Places to visit in Marrakech.

Marrakech is a historical and cultural city in Morocco. It’s a popular tourist destination and an old imperial city. Often referred to as The Red City because of the deep red sandstone used to construct the old city walls, the city has many excellent things to see and do. Vibrant and colourful, enchanting and chaotic, it’s still possible to find pockets of peacefulness throughout the frenetic streets. Here are the city’s many highlights to add to your bucket list.

built date : 1120.
Reshuffling date : in 1162 under the power of the Almohad emir Abu Yusuf Yaqub al-Mansur. The work finished with a superb minaret, is a fine piece architectural of Spanish-Moorish influences.
its construction was begun under the Berber dynasty “Almoravid “. The most biggest monument in Marrakech, it is the best known and most visible monument in the city. Its minaret is the highest with its 69 meters .


Marrakech’s heart, Jemaa Fna, the most famous place in the city either for tourists or for a local people. True place of meetings and exchanges for centuries especially with merchants of traditional clothes and souvenirs. The whole city seems to spend at one time or another during the day. But from the evening the atmosphere changes and the place is transformed into a veritable open-air theater musicians, dancers, snake charmers, beggars …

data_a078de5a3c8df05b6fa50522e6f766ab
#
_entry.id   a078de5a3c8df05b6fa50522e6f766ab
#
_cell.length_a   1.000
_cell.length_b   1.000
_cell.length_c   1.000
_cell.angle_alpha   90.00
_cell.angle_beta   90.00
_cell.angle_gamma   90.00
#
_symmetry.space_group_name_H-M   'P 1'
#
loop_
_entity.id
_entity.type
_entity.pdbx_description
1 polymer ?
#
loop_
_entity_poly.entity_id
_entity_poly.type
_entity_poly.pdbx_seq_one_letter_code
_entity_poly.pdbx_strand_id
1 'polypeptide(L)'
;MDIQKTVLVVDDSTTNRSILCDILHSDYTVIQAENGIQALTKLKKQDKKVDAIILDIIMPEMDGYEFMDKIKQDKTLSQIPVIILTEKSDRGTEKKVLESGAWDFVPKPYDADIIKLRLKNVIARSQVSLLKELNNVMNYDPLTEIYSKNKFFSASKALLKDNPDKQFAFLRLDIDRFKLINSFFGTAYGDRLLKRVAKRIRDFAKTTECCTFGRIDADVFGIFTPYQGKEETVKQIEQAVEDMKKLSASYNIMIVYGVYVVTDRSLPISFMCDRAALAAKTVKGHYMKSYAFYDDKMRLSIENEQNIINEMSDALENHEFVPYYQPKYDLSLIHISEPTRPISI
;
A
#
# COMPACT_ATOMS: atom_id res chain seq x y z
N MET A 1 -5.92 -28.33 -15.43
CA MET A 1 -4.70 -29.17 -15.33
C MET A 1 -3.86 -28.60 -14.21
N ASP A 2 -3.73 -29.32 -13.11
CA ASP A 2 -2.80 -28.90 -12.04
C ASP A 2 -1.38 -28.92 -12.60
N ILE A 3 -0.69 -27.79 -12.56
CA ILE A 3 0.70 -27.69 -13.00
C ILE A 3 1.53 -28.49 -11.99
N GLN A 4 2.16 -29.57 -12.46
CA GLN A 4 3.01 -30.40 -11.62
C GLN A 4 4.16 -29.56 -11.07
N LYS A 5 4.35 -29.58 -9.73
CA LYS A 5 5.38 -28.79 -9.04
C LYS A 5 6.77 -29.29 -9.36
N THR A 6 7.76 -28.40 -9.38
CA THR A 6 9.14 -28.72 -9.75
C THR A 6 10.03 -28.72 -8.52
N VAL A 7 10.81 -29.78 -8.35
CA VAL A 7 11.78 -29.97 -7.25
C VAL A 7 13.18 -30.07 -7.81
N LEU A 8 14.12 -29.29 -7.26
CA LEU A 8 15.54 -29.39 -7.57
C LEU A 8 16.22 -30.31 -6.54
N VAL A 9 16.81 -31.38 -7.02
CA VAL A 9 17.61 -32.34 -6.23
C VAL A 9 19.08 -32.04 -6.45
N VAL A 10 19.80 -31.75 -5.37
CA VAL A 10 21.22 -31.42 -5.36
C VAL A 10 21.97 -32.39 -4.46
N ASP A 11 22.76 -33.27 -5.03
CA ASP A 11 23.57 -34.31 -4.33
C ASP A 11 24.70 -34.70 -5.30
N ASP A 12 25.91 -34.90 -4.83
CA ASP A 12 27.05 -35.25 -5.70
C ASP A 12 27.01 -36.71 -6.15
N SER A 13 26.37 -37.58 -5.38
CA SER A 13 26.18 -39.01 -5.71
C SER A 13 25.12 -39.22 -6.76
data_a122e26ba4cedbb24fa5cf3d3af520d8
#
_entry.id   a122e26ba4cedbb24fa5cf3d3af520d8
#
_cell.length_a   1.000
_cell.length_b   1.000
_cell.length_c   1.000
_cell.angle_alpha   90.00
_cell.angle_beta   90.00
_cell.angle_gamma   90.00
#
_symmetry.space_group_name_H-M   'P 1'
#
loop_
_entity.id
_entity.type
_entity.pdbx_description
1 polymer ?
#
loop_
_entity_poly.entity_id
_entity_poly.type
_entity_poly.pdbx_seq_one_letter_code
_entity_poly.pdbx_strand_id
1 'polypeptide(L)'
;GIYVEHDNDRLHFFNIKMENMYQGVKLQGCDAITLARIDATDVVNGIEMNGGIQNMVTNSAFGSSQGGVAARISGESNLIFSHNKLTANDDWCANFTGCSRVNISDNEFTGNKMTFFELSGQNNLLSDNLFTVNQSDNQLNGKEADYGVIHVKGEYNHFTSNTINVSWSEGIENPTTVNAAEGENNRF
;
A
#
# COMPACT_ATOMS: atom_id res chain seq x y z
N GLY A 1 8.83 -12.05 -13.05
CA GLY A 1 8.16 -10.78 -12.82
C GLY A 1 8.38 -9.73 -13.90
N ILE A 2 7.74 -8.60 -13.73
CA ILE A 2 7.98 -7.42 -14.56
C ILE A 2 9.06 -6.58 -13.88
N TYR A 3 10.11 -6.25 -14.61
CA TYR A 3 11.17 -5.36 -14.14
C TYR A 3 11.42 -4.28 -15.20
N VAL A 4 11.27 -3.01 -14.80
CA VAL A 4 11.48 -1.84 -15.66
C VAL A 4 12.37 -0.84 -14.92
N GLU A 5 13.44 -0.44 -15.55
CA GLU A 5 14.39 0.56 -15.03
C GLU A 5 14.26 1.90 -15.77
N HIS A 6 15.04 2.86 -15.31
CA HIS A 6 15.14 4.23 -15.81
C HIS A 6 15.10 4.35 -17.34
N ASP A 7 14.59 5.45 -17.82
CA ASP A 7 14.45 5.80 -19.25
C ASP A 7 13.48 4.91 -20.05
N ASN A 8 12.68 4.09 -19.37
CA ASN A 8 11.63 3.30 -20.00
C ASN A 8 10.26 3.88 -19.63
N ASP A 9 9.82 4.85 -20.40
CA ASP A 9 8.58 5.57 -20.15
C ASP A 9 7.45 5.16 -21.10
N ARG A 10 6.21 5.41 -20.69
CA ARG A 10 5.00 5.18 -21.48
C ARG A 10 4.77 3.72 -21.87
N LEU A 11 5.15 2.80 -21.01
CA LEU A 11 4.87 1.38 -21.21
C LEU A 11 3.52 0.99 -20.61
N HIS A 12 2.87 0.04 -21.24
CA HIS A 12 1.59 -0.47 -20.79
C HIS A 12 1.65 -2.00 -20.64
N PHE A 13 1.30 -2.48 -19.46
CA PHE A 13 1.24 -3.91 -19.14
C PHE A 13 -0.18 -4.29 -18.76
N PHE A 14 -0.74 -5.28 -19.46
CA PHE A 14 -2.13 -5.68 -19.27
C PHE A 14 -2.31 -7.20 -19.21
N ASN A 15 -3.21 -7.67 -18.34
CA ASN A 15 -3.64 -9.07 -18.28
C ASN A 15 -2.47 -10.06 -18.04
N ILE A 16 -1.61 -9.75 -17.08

What is unique to the Jemaa el Fna square, street restaurants are coming to live in the evening to serve Moroccan specialties, tea with mint, orange juice … A beautiful festive atmosphere where you can taste different dishes at moderate prices; However, one should not worry too much about hygiene !!!
Jemaa el Fna square is the entrance to the souks of the medina and the Koutoubia Mosque, all are close to each other. .


The Menara is a large garden with olive trees, about 30 minutes walk from Jemaa El Fna square in the center of Marrakech to get it. At the heart of this garden, a large pool at the foot of a pavilion serves as a
water reservoir for irrigation. It is a very peaceful place, away from the nosy of the city.




Gueliz, the modern city is also called European quarter. The origin of the word varies according to historians. Some think it comes from the word church since the first monument built was the Catholic Church Saints-Martyrs, others claim
Young, quiet, lively and vibrant, this neighborhood is a another side of Marrakech, away from the noisy souks of Jemaa el Fna.


For many visitors, Marrakesh’s labyrinthine medina (old city) district is the town’s star attraction. The narrow alleyways are a kaleidoscope of colors, scents, and sounds, and bound to be the sightseeing highlight of your trip. As well as simply wandering (and getting lost) amid the bustling maze, there are myriad shopping opportunities, where you can put your haggling hat on and barter to your heart’s content. Shoppers shouldn’t miss the Babouche (shoe) Souk, Chouari (carpenter’s) Souk, El-Attarine (perfume and spice) Souk, and the Cherratine (leather) Souk. Just west of the main souk area, at the end of Rue Bab Debbagh, you’ll find Marrakesh’s tanneries, where animal skins are still dyed the old-fashioned way.


Built in 1565 by the Saadians, the Medersa (madrassa – Islamic school of learning) of Ben Youssef is the largest theological college in Morocco. The warrens of rooms (with student cells that once were home to 900 pupils) are clustered around small internal courtyards in typical Islamic architecture style, but the main internal courtyard is the real highlight here. The fine zellige tiling, stalactite ceilings, cedar-wood detailing, and Kufic inscriptions used as decoration across the courtyard’s interior make this medersa one of Morocco’s most beautiful buildings and a star medina attraction.